If you visited Short of the Week this morning, you might've noticed something a little different. The video aggregator has gone through a major overhaul not only meant to enrich the viewing experience for audiences, but to also make online distribution better for filmmakers.
A new logo, custom video player, and a fully responsive design are just a few things Short of the Week introduced today in their relaunch. This video sums up all of the new stuff you can expect to see on the new site:
But creating a better viewing experience isn't the only reason for the redesign. Short of the Week exists to discover new, exciting pieces of film to showcase them in the place where audiences are gathering to watch content: online. Making the experience of consuming media on the web more simple, responsive, and attractive for viewers will, in the end, benefit the filmmakers who put their content on the web to consume. SOTW's relaunch addresses this.
We had the chance to talk to Founder and Managing Director of Short of the Week Andrew Allen about the new site, the changing landscape of online video consumption, and how SOTW is geared to help filmmakers tackle online distribution.
NFS: We're super excited about the redesign! What spurred it on?
Andrew Allen: The previous design was something I’d built myself about 4 years ago. The web technology landscape has changed a lot since then and can finally better support some of the big ideas we’ve been exploring. With the new Short of the Week, we set out to build the best viewing experience on the web. For the first time, filmmakers can display their work in a full screen browser experience that works across every device. This means fans can watch your films on their laptops, phones, and TVs wherever they are and the viewing experience is as simple as turning on a TV. We can also do more now to anonymously track a viewer’s taste and recommend the right film at the right time. This means that if you’re a fan of dark comedy, you can start on one film and we can build a dynamic playlist for you based on your tastes that continuously plays from one to the next without you realizing it.
NFS: How has online viewing changed since the early days of YouTube?
AA: We’ve been around for 8 years and have seen two big changes since the early days of web video. The first is quality. We’ve gone from small, often sub-standard definition videos to full 1080 HD and that’s made a big impact on how immersive a film can be. The second is that 2015 will mark the year in which the majority of videos are watched on a mobile device. This means that not only are people watching more films, but they’re watching them in shorter bites when they have a spare moment on their way home from work.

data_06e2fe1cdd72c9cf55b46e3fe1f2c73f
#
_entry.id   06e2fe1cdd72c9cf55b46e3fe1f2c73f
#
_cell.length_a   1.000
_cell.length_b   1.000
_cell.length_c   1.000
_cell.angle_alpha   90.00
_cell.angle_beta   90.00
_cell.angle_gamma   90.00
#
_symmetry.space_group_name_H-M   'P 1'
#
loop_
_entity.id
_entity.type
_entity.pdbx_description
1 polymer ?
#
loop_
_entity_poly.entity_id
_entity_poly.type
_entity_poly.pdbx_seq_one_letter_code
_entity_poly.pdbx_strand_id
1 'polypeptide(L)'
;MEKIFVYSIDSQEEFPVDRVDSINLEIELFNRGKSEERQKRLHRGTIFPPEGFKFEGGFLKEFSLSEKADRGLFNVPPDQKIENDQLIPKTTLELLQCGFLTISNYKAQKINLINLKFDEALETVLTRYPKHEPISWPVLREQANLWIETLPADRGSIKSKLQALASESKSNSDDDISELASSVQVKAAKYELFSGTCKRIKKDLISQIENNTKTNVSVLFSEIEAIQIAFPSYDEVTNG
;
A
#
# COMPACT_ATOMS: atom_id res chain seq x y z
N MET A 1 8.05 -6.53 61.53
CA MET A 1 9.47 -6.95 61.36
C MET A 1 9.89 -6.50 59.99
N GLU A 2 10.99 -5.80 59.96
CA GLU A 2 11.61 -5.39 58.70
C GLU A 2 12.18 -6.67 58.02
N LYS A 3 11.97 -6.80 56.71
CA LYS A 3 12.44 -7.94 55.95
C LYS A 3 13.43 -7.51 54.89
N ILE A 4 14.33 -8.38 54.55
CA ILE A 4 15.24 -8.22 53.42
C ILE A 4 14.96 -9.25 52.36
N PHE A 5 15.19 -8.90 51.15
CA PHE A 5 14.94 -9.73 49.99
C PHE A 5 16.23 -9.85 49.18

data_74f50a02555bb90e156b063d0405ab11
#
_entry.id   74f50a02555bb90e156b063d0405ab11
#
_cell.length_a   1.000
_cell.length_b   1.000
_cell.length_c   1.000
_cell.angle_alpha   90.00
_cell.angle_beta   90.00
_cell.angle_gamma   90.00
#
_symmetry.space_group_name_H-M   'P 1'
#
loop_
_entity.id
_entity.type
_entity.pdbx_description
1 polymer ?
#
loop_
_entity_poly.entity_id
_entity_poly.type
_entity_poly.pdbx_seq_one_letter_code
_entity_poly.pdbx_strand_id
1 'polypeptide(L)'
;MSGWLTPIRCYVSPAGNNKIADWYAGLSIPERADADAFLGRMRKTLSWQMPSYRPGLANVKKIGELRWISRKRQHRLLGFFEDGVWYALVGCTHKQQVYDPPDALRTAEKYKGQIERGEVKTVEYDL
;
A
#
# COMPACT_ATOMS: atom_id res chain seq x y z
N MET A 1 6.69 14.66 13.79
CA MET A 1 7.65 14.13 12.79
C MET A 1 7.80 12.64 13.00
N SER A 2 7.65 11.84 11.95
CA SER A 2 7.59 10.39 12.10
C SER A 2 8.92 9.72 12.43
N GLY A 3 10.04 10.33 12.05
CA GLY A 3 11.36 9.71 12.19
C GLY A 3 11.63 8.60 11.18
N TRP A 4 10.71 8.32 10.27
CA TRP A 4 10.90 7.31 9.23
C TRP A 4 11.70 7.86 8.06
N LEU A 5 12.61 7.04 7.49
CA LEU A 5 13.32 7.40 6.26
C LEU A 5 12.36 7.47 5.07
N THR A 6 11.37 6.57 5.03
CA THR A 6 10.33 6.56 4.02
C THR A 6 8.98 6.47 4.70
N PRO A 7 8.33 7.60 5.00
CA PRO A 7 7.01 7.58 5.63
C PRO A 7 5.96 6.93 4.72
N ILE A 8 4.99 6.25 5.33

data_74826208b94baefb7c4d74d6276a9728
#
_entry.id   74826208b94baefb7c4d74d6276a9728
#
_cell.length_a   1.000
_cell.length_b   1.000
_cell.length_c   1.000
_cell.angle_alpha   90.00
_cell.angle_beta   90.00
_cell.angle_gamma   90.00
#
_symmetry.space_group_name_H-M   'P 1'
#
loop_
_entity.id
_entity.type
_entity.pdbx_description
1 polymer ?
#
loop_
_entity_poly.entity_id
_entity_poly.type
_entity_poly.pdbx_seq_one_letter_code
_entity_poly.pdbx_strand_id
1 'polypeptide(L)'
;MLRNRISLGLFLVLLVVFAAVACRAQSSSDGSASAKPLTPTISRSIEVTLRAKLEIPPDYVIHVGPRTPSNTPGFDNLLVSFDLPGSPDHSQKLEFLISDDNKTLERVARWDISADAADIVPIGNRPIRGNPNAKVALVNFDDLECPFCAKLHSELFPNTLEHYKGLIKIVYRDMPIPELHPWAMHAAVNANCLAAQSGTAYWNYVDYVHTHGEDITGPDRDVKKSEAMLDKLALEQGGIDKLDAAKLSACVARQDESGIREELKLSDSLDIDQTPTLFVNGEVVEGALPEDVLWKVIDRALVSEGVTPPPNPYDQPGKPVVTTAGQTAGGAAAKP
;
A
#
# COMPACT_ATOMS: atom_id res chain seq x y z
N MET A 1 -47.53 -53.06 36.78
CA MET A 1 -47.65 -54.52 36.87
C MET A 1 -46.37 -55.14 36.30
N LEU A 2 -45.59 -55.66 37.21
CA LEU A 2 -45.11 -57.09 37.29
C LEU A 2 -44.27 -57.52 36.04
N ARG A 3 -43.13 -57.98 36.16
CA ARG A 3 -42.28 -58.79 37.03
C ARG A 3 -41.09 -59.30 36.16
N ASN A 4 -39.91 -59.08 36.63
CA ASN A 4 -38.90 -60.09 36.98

NFS: How will the new custom player, and the whole site in general, help filmmakers distribute their work online easier?
AA: The web can be a scary place for filmmakers if you don’t know what you’re doing. We’re filmmakers ourselves and took an early plunge by launching our own film on the web a few years ago. Even with high expectations, the response we got from the media, fans, and the film industry floored us. Since then, we’ve seen it happen over and over again to thousands of filmmakers. We believe that the next generation of filmmakers will come from the web, and we’re seeing it happen right now. Producers, managers, and agents are all now closely watching Vimeo and YouTube to find the next great voice. The challenge for filmmakers is standing out from the crowd. Short of the Week is about discovering and featuring the very best of those new voices -- the undiscovered filmmakers trying new approaches to tell stories we’ve never seen before. We also take submissions from filmmakers. But we’ve always hated the festival submission process, so we built a new process to work the way we think it should be done. This means we decide quickly -- within 7 days -- and with our response, we actually give filmmakers notes about what we think works and what doesn’t. The funny thing is we find that a lot of filmmakers submit just for the feedback, because it can be very difficult to get an expert opinion on your film.
NFS: Can you tell us about what's in store for SOTW in the future? Any big plans?
AA: Today we also just announced our annual Short of the Week Awards 2015. This is our annual honoring of the very best films from the past year—the best comedy, animation, documentary, and drama. Every year, the quality of films gets stronger and stronger. We think every film this year easily gives the Oscar-nominated short films a run for their money. And the great thing is that you can actually watch these! They’re online for free -- just come on over to Short of the Week.
A big thanks to Andrew for taking the time to talk with us. Make sure to take a look at Short of the Week's newly designed site, and if you have your own films you'd like to see on SOTW, you can submit them here.